Ahn Chang Hong: Heart of the Artist
ARARIO GALLERY SEOUL I SAMCHEONG introduces《Heart of the Artist》- a solo exhibition by AHN, Chang Hong (b.1953- ), who has been crafting out critical reflections on reality in his artwork, on show from May 2 to June 30. This solo exhibition, which will be the second of its kind since its first iteration at ARARIO GALLERY CHEONAN in 2015, is a place where AHN, widely known and critically acclaimed as a painter, will be showcasing new sculptures produced since 2016, including recent works. The exhibition will comprise a total of around 25 new pieces, including a massive relief, masks, and paintings.
Through comprehensive painting series including Family Portrait (1979-80), which depicts the dissolution of families in the throes of industrialization; Forty-Nine People's Meditation (2004), wherein he portrays the tragedy of the individual in the flows of history by painting over portrait photos with people closing their eyes; and nudes of healthy, ordinary people we often encounter in our daily lives, entitled Bed Couch (2009), AHN has told stories of the pains and alienation of contemporary Korean history in their projections on to anonymous individuals. From 2016 on, he expanded his reach to sculpture, introducing masks with their eyes covered or left open in gaping holes.
His new reliefs - including the trilogy Hand of the Artist and Heart of the Artist - will be presented in the underground floor exhibition hall at ARARIO GALLERY SEOUL I SAMCHEONG. The Hand of the Artist series, which features a jumble of discarded objects such as dolls, antiques, paint tubes, and paint dregs with a skeletal hand hanging in the middle of an extended board, is a giant relief that reaches 3m in height and 2.2m in length. The artist depicts the bondage of life through three stages - an assortment of colors, grey, and gold, analogizing them to the life of an artist whose success and failure, joy and despair depend on time and fate in the heat of the intense production process. Heart of the Artist 1, which centers on a painfully bleeding, scarlet-colored heart bound by thorns on a board as big as the one used for Hand of the Artist, metaphorically suggests that the value of life is based on pain and angst, which in turn gives rise to new vitality in our lives. Heart of the Artist 2, as a vollplastik expansion of the heart alone, sits in one corner of the exhibition space, sublime in its gesture to martyrdom.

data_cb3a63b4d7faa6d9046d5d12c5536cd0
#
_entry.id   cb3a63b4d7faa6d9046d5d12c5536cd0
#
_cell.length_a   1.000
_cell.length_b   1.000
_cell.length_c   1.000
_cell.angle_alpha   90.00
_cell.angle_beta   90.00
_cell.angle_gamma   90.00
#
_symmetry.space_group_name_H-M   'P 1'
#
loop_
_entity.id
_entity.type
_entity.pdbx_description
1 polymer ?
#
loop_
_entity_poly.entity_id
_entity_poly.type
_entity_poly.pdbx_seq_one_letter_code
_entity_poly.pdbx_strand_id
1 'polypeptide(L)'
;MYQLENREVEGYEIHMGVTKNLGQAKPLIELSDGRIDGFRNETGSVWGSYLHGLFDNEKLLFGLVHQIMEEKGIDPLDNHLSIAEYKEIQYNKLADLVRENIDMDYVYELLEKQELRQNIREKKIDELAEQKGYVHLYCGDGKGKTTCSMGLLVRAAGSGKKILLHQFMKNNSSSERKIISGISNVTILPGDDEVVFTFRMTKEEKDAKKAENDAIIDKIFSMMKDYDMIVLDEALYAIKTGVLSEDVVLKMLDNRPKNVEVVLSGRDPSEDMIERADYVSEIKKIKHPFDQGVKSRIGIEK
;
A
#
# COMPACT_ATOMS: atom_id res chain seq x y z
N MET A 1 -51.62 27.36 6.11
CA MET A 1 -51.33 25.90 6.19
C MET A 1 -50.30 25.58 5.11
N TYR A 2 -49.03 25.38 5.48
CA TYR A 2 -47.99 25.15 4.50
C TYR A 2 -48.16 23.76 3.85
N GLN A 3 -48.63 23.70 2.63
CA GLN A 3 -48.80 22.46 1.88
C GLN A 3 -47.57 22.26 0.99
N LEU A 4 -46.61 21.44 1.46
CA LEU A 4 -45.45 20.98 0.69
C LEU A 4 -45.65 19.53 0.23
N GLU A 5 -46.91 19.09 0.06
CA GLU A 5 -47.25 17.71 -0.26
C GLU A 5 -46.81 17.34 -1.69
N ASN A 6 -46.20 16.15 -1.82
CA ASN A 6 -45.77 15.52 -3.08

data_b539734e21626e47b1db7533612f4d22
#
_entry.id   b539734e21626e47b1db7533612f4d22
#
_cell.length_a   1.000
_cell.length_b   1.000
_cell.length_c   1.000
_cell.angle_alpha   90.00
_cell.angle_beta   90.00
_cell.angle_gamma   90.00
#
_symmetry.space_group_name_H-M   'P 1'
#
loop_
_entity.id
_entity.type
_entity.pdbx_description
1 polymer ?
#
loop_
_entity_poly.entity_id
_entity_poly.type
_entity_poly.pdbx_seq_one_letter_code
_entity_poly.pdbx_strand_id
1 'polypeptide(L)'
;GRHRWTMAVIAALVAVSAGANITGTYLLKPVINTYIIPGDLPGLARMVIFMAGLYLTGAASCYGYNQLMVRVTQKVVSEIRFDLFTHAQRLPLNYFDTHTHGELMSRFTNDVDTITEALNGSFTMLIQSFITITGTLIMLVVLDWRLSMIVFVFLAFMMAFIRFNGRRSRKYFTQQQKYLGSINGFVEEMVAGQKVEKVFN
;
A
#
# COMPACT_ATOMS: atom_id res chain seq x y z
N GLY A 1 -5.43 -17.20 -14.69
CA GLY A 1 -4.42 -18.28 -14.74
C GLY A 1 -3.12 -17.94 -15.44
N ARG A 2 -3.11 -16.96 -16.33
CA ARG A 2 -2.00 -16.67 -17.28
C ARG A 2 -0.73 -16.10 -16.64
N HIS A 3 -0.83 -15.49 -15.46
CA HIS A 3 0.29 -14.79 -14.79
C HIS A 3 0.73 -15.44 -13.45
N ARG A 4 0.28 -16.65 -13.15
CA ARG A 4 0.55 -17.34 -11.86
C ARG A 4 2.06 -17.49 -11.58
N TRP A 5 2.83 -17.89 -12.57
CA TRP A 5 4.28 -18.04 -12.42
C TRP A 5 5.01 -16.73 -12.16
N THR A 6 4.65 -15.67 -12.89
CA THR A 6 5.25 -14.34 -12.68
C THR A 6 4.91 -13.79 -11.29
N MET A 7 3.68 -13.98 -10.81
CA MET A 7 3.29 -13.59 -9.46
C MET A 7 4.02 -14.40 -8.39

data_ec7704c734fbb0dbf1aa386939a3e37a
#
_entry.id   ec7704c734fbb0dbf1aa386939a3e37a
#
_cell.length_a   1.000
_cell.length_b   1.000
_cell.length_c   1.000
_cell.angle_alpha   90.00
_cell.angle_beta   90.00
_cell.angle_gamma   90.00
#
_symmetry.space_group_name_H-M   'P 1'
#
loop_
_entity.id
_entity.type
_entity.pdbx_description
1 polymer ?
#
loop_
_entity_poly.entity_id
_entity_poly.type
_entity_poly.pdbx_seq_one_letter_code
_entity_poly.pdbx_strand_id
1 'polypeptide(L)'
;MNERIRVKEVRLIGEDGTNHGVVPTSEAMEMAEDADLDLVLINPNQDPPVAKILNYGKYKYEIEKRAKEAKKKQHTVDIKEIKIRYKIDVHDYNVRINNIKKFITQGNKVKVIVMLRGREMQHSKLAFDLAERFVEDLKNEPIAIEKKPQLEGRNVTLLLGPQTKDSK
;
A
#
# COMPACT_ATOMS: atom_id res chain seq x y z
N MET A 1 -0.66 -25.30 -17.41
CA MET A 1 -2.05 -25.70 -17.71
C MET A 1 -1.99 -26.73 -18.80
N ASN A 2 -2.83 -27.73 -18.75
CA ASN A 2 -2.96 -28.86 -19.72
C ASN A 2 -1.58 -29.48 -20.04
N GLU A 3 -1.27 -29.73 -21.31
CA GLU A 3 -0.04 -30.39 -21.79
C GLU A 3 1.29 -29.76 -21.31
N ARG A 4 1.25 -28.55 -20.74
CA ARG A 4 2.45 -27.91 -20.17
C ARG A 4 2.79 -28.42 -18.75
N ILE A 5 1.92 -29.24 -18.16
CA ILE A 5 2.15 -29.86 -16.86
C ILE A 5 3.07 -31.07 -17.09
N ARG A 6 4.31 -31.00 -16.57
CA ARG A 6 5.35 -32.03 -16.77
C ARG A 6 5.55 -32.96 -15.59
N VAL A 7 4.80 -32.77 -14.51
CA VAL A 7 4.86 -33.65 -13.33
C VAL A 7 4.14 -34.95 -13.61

Contrary to the underground exhibition space comprising large-scale sculptures, the 2nd floor exhibition hall houses two large-size masks and 16 small canvases featuring anonymous faces. The painting series Sad Evaporation (2018~) shows deindividuated faces, drawn in rough brush touches. The artist describes these expressionless faces as "anonymous people who not only lack names but also presence itself, their existence completely elided." He projects sad and forgotten realities on to these characterless faces, pointing to historical traumas such as the 4.3 Massacre in Jeju or the 5.18 Gwangju Revolution. The Mask-Blindness series comprises two masks that either lack pupils or have their eyes covered in bandages, devoid of facial expression; they remind the viewers of people who see, yet are blind to the absurdities of reality.
AHN's works have evolved into a variety of series since the 1970s, but they uniformly spring from his gaze toward those who have been victimized by or alienated from corrupt capitalist systems or the survivalist logic of social evolution. Many remember AHN as a Minjung artist based on his thematic focus and his past involvement with the "Reality and Utterance" movement in the 1980s, but AHN himself asserts that his art bears more affinity to "realism" or "art of life." His refusal to turn his back to reality and the needs of the time has sustained his body of work for the past four decades. The solo exhibition at ARARIO GALLERY aligns with his abiding interest in these topics. AHN's productions, which effectively capture his perspective and intent, will provide the viewers with an opportunity to reflect on their own lives and surroundings.
AHN, Chang Hong was born in Milyang, Gyeongnam Province in 1953. Refusing to subscribe to institutionalized education, he forged his own path as an artist. Starting with his series Dangerous Game in the mid-1970s, he persistently pushed his critical stance in his work, leading into Spring Day Goes, Cyborg, and Bed Couch. Since the solo exhibitions at Young Artist Center and Kongkan Gallery in 1981, over forty other venues including Kumho Art Gallery, Savina Museum, Busan Museum of Art, and Chosun Ilbo Art Museum have hosted his solo exhibitions. He also participated in numerous group exhibitions held at the National Museum of Modern and Contemporary Art, Gwangju Museum of Art, Busan Museum of Art, Gyeongnam Museum of Art, Seoul Museum of Art, Leeum, Samsung Museum of Art, and others. In 1989, Ahn was awarded the Special Jury Award at the Cagnes International Painting Festival, the Lee In Sung Art Award in 2009, and the Lee Joong Sup Award in 2013. His works are included in collections held at major art galleries and institutions including National Museum of Modern and Contemporary Art, Seoul Museum of Art, and Busan Museum of Art.